It rained hard and steady on Saturday as a handful of friends gathered to remember Cathryn Jaymes, the unlikely Hollywood manager who – despite dozens of clients and four decades in the entertainment business– will probably be best remembered for having found and championed a motor-mouthed, unemployed actor, Quentin Tarantino.
(Cathryn on her first meeting of Quentin: “I am certain you will be a major force in this industry.”)
But the people gathered on Saturday remembered her for a lot of other things. Firstly I was reminded how shockingly beautiful she was. (Jaymes started out as a model, and dated le tout Hollywood when she was in her 20s. Only later did she decide she preferred representing talent.)
In his eulogy at the Messiah Lutheran Church in North Hollywood, former client and devoted friend Craig Hamann called her “persistent, stubborn. She had integrity, honor.”
Jaymes “loved strays – she took in a lot of strays: four cats, three dogs, two guinea pigs and a bunny.”
The strays included many of her former clients, who came. They included the DoubleMint twins and Mark Dacascos, a kung fu artist and actor who has been ‘the chairman’ on Iron Chef America. Jeremy Ratchford, an actor on “Cold Case,” said he had dumped his agent after it took two weeks to get an appointment. He dropped his file off with Jaymes and her partner, and got a call from them within an hour.
“I’ve been working steadily ever since,” he said.
I frankly could never figure out how such a sweet soul got pulled into the cutthroat world of the entertainment industry. I guess it was because she really believed in talent, and decided that this was a cause worth fighting for.
She was unusual in the rough-and-tumble entertainment business – spiritual and without guile. Her work was her life; she was not married, and did not have children.
“She lived for us,” said Hamann, who introduced Tarantino to Jaymes decades ago, but would not have invited him to the memorial. (See previous for the backstory.)
“She could be hurt. And nothing hurt her more than when one of her strays turned against her. It cut her to the heart. But she did not believe in vengeance, or in getting the last word in.”
Jaymes’ crusade of recent years had been to promote two writer-director brothers, Eshom and Ian Nelms, two still-struggling talents from Fresno. They had sought her out after reading (in my book, ‘Rebels on the Backlot’) about how passionately she championed Tarantino. She told everyone within earshot that they were going to be huge.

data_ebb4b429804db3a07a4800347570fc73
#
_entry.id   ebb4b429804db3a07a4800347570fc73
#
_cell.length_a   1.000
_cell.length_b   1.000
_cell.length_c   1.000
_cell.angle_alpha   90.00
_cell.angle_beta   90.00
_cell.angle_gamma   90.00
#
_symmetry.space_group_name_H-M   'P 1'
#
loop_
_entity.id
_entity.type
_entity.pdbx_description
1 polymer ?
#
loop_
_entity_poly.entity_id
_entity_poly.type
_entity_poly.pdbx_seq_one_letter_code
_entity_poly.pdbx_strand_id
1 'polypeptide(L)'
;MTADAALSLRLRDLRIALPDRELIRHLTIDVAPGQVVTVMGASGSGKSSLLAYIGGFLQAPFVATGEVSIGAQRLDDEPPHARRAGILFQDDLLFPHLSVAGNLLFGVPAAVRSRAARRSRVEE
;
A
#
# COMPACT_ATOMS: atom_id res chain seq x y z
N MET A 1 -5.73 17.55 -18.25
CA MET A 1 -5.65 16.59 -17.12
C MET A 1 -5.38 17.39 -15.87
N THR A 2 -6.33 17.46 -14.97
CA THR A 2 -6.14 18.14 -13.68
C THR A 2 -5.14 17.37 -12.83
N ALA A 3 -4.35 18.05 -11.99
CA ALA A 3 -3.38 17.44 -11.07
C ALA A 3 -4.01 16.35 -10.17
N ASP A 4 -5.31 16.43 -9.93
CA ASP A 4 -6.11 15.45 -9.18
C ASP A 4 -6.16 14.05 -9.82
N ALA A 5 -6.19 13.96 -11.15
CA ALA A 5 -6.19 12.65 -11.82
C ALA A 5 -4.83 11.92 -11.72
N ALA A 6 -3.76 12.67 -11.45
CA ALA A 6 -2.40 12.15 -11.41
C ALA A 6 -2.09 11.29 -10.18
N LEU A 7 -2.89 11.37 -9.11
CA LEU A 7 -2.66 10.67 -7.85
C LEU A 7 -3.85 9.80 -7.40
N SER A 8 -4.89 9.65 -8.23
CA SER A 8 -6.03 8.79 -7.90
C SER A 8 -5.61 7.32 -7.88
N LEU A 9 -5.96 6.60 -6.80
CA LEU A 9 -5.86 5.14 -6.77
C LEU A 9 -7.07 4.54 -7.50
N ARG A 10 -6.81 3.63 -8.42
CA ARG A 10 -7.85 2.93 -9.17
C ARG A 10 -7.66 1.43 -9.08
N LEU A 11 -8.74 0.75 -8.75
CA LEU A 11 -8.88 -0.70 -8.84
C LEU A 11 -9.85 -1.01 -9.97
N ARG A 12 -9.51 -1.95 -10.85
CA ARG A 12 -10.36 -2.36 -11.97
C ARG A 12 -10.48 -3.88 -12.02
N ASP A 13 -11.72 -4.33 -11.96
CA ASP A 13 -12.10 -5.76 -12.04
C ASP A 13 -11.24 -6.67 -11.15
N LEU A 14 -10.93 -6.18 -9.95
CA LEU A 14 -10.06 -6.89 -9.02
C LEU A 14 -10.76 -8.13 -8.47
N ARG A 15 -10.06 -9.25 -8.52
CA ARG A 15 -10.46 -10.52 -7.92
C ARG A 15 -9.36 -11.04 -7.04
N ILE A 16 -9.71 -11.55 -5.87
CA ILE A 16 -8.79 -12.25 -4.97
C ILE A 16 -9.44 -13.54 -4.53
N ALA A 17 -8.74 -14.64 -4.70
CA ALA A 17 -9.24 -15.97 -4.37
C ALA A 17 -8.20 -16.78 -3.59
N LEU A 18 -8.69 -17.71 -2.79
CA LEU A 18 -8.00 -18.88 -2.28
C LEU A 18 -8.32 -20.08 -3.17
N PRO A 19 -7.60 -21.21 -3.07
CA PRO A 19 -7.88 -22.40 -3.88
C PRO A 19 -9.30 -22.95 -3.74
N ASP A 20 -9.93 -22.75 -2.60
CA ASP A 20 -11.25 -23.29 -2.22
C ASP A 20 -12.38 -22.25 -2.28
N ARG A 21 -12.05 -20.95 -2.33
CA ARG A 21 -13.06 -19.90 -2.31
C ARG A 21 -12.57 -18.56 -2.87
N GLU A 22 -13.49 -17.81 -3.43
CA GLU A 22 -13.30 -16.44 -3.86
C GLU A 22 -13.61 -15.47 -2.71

And maybe they still will be.
The group gathered back at Jaymes’ house on Laurel Terrace. It was a certain slice of Hollywood – not the rich and famous but the working side, the folks pounding the boards, waiting for callbacks, working toward their big break.
Those lucky enough to have Jaymes as their manager knew, at least, that someone believed in them and was pushing on their behalf. And as cancer slowly sapped her strength in the past year, they were by her side, (one flew in from Hong Kong just for this memorial) giving that loyalty back to the very last moment.
Cathryn died at peace. Not so the young girl who was brutally ripped from the arms of her family in a sudden car accident on Friday .
Julia Siegler was just 13, and barely old enough to have started her journey in life. She was hurrying to catch the schoolbus on Sunset Boulevard in Brentwood on Friday when she was clipped by one car, then struck fatally by a second.
The West Side of Los Angeles – that privileged world of lush lawns and private day schools – has been gripped by shock and mourning over the loss.
At a makeshift memorial at the spot where she died on Sunset, people gathered on Saturday night in the rain to share their grief. A small mound was covered in flowers and surrounded by flickering candles. Friends and strangers both had lashed bouquets to the lamppost, where a pair of pointe shoes had been draped.
One is reminded to love life, and to grasp it with both hands for as long as it lasts. I didn’t know Julia Siegler, but I felt compelled to stop at the spot with my teenaged son on Saturday. There was nothing to say, and nothing to feel but an aching mix of gratitude and regret.